My parents were not wealthy either. I never felt like we were poor – I had everything I needed, but I know that they struggled from time to time. Passing this “Poor Mans mentality” onto your children when you are in fact not poor, is extremely difficult!
    Good luck, when you get to that point 😉

    You might be able to, as you technically do (almost) live like a poor man 😛

    1. Haha, luckily, they don’t know about the blog. I hope they never find out!

      Yeah, I concede to that – it might all change when/if I do have children.

      Living like a poor man is the best way to live!! Haha.

  3. As the only child and having no siblings my parents gave me everything I wanted until they took a large amount of debt that didn’t turned up well. My parents being broke meant that I would have nothing I was used to. While that wasn’t very funny by that time, I now believe it has made a much better person, stronger and determined. I’ve got no kids yet, but I will certainly do the same as you, give them nothing they haven’t earned by themselves and hopefully spend more time with them if I never become really financially free.

    1. Make em work for it Tony! 😉

      Sometimes seeing your parents go from wealth to debt can make you even more determined to save (so it doesn’t happen to you). You’re lucky in a way that they learned that lesson for you, instead of you being the one getting into debt and learning from it.

      1. Exactly! That’s the primary reason why I’ve never taken any debt and probably why I haven’t bought a house yet. You just gave a new post idea! You are such a great a inspiration man!

  4. I grew up in a wealthy family (private education, Upper Middle class lifestyle regular overseas holidays etc) so had the examples of lifestyle inflation and I certainly aspired to have the same myself and make good money .
    However my dad is self made and I was always taught the value of money. I worked from being 16 and other than a couple of thousand towards my first property (a shared ownership 1 bed flat I bought 40% of) everything I have is mine alone . I’ve literally just started accepting gifts off my dad at the age of 38. He made up the difference to allow me to get to 60% ltv and a ten year fix on my mortgage (about 10k) after my having paid off over 40k in two years following a divorce by getting lodgers in, and he’s gifted me some more towards some house renovations. I have no ‘need’ for his gifts but allows me to do them without selling my investments and I am always in a position to pay them back if I have to.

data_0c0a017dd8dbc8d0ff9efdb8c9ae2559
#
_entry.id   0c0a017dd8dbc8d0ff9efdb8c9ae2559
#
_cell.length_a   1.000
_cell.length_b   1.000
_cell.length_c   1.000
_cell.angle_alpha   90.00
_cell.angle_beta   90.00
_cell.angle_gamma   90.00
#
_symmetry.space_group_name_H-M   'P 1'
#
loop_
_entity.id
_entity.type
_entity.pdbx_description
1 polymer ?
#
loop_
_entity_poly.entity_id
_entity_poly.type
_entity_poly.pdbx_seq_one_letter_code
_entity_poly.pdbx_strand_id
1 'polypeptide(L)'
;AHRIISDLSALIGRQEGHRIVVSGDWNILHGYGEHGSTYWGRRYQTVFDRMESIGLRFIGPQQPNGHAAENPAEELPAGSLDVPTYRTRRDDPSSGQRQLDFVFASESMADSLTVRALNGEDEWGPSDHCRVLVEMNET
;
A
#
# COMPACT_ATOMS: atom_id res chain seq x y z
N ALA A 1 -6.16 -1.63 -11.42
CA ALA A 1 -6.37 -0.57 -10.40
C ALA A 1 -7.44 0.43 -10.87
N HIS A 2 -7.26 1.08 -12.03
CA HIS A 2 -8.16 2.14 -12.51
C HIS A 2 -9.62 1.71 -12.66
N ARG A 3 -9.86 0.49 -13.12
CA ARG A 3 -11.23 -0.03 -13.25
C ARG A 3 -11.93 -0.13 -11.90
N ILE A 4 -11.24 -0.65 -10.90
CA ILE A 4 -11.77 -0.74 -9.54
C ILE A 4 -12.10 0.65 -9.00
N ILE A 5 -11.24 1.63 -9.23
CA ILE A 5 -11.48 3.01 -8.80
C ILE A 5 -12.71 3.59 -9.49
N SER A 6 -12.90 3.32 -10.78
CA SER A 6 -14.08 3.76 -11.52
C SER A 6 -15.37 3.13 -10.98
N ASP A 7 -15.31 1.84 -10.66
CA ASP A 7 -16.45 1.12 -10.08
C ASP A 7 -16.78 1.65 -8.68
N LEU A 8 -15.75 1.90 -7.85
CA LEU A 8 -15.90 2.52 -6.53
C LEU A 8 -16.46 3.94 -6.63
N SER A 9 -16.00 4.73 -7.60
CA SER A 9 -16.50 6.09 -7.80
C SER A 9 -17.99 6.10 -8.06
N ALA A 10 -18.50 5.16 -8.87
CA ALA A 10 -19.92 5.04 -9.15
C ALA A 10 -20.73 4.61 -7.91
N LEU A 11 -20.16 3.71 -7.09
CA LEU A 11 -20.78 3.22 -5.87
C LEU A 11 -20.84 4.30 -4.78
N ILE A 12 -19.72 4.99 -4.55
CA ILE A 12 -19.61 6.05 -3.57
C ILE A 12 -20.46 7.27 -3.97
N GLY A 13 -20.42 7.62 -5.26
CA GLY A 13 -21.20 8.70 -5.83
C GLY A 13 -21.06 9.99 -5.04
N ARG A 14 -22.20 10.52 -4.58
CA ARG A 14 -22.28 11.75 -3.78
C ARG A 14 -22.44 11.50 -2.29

In contrast my step sister constantly moans about them interfering in her life but has quite happily taken 100k off them toward her first house. A 3 bed semi. When I suggested she try living within her means and buying a small flat thus negating the need to borrow money she looked at me like I was nuts and said ‘I don’t want to live in a pokey flat’

    1. This is what I glossed over a bit in my post. The Millionaire Next Door suggests that you can still distribute your wealth sensibly (like you’ve mentioned here). He says that you should only give “gifts” when the child has demonstrated that they are independent and have made their own way, then they will know how to properly manage it and it won’t affect their attributes in a negative way.

      1. Yes I think that’s fair. My step sister had her rent paid until recently by my dad and step mum. I don’t begrudge it were in very different positions financially and it’s much harder now but I like being in control of my own destiny and that if I disagree with my parents I don’t feel I can stand up to them because I’m reliant

  5. I grew up in a big family, parents were working class and grafted hard. They saved and invested what they earned and were able to retire early (my dad in his 50s, my mum in her 40s) They passed on their work ethic to us, ie you don’t work hard, you don’t get paid. The two occasions when my parents gave me money (as an adult) were loans for two of my cars and I paid back every penny.

    I already see that my niece and nephews see money differently from how I did when I was their age because their parents are a lot wealthier than mine were. It’s a tough but perhaps balance is the key.

  6. My parents were the original stealth wealth millionaires next door. My brother and I were raised poor and were both millionaires on our own doing before we inherited our parents unnecessary millions. My kids were also raised like they were poor so I don’t worry about any negative impact from the millions their mother and I will hand them some day. Being wealthy doesn’t have to make you a bad parent. That’s a choice.

  7. Agreed! Good post. I agree that simply giving your children everything they ask for is a recipe for trouble. As you say, it seems a much better use of your wealth to encourage them and reward them for working hard.
    I suppose one difference that money makes is choice. You’ll be able to encourage your children to try a variety of different activities and clubs, knowing that you’ll have the money to fund it, whereas someone who’s not in such a privileged position won’t have that same option.